As for the other facets of the passing game, when was the last time a Browns tight end ran a seam route down the gut of a defense? Gary Barnidge was golden on that route in 2015 and on a few occasions last season before being released.
Jackson loves to shift out of initial formations presnap, but the end result is almost always the same. More negative or failed plays than those that work.
It is not because this team is not trying. On occasion, it appears as though the players are mailing it in. The reality is this team lacks talent in so many vital areas, they lose even when that talent performs up to their capabilities.
For the five zillionth time, the 2017 edition of the Cleveland Browns has a serious lack of quality talent up and down the roster. There are some studs, to be sure. But not nearly enough talent to sustain a winning approach for a week, let alone a season.
The current roster is good enough to hope it can win a game or two, not know it will win a lot more than a game or two. The attitude going into each game might be there; the talent to carry it out to a successful conclusion is an entirely different matter.
This all falls on a front office that seemingly has buffaloed owner Jimmy Haslam III into believing they are headed in the right direction. If that direction is down, then yes, they are definitely headed in some sort of a direction.
Browns fans have been patient to the extreme, but that patience is getting Nutrisystemed, so to speak. It is getting thinner with each pathetic loss and long-time fans, eager to celebrate when (if?) this whole thing turns around, are starting to dribble away.
This is the 19th season of professional football in Cleveland since the NFL welcomed the city back into the fold. Not once in those 19 seasons have the fans been rewarded with a front office that produced teams anywhere near the great Browns teams of the past.
The greatest enemy to any professional sports franchise is apathy. The Browns are beginning to see vestiges of that apathy on Sundays at home with the number of empty seats slowly increasing.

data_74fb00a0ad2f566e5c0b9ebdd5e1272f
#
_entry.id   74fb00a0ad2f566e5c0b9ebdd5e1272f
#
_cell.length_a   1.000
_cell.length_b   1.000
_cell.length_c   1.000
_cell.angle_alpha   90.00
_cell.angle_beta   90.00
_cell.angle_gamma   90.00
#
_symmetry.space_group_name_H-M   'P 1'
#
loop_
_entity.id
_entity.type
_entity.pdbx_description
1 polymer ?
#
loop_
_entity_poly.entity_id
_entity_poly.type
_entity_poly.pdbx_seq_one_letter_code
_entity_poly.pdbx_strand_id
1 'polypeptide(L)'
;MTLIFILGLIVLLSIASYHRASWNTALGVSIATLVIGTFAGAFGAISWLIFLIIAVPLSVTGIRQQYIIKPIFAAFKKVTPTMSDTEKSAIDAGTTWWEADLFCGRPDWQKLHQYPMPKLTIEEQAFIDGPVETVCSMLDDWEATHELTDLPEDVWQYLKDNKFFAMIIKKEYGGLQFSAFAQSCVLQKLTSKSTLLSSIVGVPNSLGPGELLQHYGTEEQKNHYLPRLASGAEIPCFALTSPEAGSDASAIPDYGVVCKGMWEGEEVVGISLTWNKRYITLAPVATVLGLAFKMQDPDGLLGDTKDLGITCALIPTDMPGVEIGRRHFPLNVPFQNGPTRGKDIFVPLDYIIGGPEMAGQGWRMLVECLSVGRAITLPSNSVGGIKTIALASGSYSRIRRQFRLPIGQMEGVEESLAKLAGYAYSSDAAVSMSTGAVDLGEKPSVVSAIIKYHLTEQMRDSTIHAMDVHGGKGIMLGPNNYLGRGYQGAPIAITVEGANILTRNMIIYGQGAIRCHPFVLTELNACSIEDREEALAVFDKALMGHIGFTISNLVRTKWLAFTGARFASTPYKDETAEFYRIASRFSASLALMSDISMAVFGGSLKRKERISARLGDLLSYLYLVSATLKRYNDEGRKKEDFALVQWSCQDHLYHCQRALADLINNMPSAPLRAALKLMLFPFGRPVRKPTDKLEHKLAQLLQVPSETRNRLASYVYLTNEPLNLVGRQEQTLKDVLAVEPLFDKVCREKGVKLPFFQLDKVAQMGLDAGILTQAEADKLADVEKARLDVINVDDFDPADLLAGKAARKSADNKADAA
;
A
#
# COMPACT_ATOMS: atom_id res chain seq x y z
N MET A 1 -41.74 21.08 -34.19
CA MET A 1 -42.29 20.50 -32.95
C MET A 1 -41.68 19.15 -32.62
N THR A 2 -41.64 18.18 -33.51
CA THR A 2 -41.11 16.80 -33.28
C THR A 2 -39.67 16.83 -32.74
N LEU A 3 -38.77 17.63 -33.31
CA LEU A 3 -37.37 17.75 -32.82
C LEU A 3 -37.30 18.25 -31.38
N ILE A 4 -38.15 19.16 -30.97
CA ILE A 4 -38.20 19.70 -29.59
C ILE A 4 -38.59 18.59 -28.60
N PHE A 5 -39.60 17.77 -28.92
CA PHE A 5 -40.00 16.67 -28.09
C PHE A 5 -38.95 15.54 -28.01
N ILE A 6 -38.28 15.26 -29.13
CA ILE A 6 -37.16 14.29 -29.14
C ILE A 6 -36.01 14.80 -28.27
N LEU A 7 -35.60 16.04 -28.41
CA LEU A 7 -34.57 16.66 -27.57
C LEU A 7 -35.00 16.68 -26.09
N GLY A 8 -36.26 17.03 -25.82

According to the latest figures, the Browns through the first six weeks rank 21st in the NFL in average attendance at 65,135, but 26th in percentage of seats filled at 89.7%. That’s slightly better than last season, when they ranked 25th and 29th, respectively, for an entire season.
It is difficult to determine whether those figures indicate the number of people who actually pass through the turnstiles. Some teams count empty seats that have been purchased in advance and include them in the final attendance figure.
As the club continues to lose this season, more and more fans will either stay home and watch on television or do something that has nothing at all to do with the Browns. Sort of an out-of-sight, out-of-mind day.
There are four more home games left this season, including Sunday’s invasion of the Tennessee Titans. The game a week from Sunday in London against the Minnesota Vikings is a Cleveland home game.
Unless Jackson somehow between now and the end of the season magically uncovers the mystery of why this is such a bad football team, one can only imagine how many seats will be filled for the remaining three home games in November and December.
Maybe then Haslam and his wife, Dee, will open their eyes and see the reality their coach does not. Maybe then they will sit down, think it through and do what should have been done years ago.
Hire a sagacious football man (not an attorney) to oversee the football operations. Someone with a reputation for taking over struggling teams in the past and successfully putting them back on the road to success and respectability.
Then step back and let him do what others before him could not. There’s a solution out there on the NFL landscape. All the Haslams need to find it.
They are fortunate to have the most caring, dedicated and passionate fan base in the NFL. Those fans deserve much more than they have received for almost a couple of decades with regard to their football team.
Care about those fans. Not with words. With deeds.